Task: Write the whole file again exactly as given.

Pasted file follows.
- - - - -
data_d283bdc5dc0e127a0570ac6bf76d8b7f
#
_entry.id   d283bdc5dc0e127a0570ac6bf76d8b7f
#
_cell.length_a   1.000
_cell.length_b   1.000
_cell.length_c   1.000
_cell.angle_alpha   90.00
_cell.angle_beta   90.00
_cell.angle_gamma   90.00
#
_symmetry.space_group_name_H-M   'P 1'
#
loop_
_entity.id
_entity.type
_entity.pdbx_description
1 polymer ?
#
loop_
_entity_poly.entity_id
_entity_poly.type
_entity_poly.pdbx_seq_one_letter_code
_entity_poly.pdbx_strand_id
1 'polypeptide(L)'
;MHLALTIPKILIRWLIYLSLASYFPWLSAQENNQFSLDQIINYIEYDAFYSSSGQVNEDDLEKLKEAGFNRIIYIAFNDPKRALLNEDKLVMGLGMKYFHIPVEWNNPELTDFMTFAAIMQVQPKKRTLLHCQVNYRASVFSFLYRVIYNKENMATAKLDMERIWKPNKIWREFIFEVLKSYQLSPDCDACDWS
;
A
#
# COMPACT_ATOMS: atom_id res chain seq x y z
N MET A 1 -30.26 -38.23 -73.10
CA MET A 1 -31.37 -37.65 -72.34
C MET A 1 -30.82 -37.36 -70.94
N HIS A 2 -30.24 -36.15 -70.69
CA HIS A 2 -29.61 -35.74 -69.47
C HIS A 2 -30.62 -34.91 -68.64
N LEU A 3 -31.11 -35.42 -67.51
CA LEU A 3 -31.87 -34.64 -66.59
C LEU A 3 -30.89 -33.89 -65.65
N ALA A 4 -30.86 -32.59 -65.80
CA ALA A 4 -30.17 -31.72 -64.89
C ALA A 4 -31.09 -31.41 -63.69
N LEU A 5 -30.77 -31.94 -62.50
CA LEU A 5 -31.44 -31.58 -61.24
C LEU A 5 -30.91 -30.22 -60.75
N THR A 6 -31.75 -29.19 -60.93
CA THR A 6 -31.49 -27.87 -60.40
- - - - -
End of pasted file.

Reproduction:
data_d283bdc5dc0e127a0570ac6bf76d8b7f
#
_entry.id   d283bdc5dc0e127a0570ac6bf76d8b7f
#
_cell.length_a   1.000
_cell.length_b   1.000
_cell.length_c   1.000
_cell.angle_alpha   90.00
_cell.angle_beta   90.00
_cell.angle_gamma   90.00
#
_symmetry.space_group_name_H-M   'P 1'
#
loop_
_entity.id
_entity.type
_entity.pdbx_description
1 polymer ?
#
loop_
_entity_poly.entity_id
_entity_poly.type
_entity_poly.pdbx_seq_one_letter_code
_entity_poly.pdbx_strand_id
1 'polypeptide(L)'
;MHLALTIPKILIRWLIYLSLASYFPWLSAQENNQFSLDQIINYIEYDAFYSSSGQVNEDDLEKLKEAGFNRIIYIAFNDPKRALLNEDKLVMGLGMKYFHIPVEWNNPELTDFMTFAAIMQVQPKKRTLLHCQVNYRASVFSFLYRVIYNKENMATAKLDMERIWKPNKIWREFIFEVLKSYQLSPDCDACDWS
;
A
#
# COMPACT_ATOMS: atom_id res chain seq x y z
N MET A 1 -30.26 -38.23 -73.10
CA MET A 1 -31.37 -37.65 -72.34
C MET A 1 -30.82 -37.36 -70.94
N HIS A 2 -30.24 -36.15 -70.69
CA HIS A 2 -29.61 -35.74 -69.47
C HIS A 2 -30.62 -34.91 -68.64
N LEU A 3 -31.11 -35.42 -67.51
CA LEU A 3 -31.87 -34.64 -66.59
C LEU A 3 -30.89 -33.89 -65.65
N ALA A 4 -30.86 -32.59 -65.80
CA ALA A 4 -30.17 -31.72 -64.89
C ALA A 4 -31.09 -31.41 -63.69
N LEU A 5 -30.77 -31.94 -62.50
CA LEU A 5 -31.44 -31.58 -61.24
C LEU A 5 -30.91 -30.22 -60.75
N THR A 6 -31.75 -29.19 -60.93
CA THR A 6 -31.49 -27.87 -60.40